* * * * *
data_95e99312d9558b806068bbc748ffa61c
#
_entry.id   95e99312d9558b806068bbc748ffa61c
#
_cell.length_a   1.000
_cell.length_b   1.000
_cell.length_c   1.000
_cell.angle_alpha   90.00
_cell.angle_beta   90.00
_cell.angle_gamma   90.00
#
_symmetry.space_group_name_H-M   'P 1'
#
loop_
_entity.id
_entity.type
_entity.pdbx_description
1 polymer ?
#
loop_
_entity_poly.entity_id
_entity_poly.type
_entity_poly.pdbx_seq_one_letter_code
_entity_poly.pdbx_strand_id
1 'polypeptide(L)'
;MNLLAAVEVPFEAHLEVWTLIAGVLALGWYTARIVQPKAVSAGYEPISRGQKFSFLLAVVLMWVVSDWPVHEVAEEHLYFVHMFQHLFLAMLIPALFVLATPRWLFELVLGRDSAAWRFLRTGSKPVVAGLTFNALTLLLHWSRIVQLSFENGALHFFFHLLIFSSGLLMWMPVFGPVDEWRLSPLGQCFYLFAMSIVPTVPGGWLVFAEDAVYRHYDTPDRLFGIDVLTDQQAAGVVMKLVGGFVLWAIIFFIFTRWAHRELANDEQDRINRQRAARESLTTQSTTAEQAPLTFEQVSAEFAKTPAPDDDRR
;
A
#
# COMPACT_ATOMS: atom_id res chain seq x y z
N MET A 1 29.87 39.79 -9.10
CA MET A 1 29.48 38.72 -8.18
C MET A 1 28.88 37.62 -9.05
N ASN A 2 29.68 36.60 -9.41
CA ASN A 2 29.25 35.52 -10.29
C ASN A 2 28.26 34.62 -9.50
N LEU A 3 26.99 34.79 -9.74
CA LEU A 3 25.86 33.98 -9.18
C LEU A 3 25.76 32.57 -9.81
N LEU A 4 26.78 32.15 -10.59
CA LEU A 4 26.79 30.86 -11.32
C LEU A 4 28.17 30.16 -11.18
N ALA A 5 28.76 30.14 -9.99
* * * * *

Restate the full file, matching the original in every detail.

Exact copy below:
data_95e99312d9558b806068bbc748ffa61c
#
_entry.id   95e99312d9558b806068bbc748ffa61c
#
_cell.length_a   1.000
_cell.length_b   1.000
_cell.length_c   1.000
_cell.angle_alpha   90.00
_cell.angle_beta   90.00
_cell.angle_gamma   90.00
#
_symmetry.space_group_name_H-M   'P 1'
#
loop_
_entity.id
_entity.type
_entity.pdbx_description
1 polymer ?
#
loop_
_entity_poly.entity_id
_entity_poly.type
_entity_poly.pdbx_seq_one_letter_code
_entity_poly.pdbx_strand_id
1 'polypeptide(L)'
;MNLLAAVEVPFEAHLEVWTLIAGVLALGWYTARIVQPKAVSAGYEPISRGQKFSFLLAVVLMWVVSDWPVHEVAEEHLYFVHMFQHLFLAMLIPALFVLATPRWLFELVLGRDSAAWRFLRTGSKPVVAGLTFNALTLLLHWSRIVQLSFENGALHFFFHLLIFSSGLLMWMPVFGPVDEWRLSPLGQCFYLFAMSIVPTVPGGWLVFAEDAVYRHYDTPDRLFGIDVLTDQQAAGVVMKLVGGFVLWAIIFFIFTRWAHRELANDEQDRINRQRAARESLTTQSTTAEQAPLTFEQVSAEFAKTPAPDDDRR
;
A
#
# COMPACT_ATOMS: atom_id res chain seq x y z
N MET A 1 29.87 39.79 -9.10
CA MET A 1 29.48 38.72 -8.18
C MET A 1 28.88 37.62 -9.05
N ASN A 2 29.68 36.60 -9.41
CA ASN A 2 29.25 35.52 -10.29
C ASN A 2 28.26 34.62 -9.50
N LEU A 3 26.99 34.79 -9.74
CA LEU A 3 25.86 33.98 -9.18
C LEU A 3 25.76 32.57 -9.81
N LEU A 4 26.78 32.15 -10.59
CA LEU A 4 26.79 30.86 -11.32
C LEU A 4 28.17 30.16 -11.18
N ALA A 5 28.76 30.14 -9.99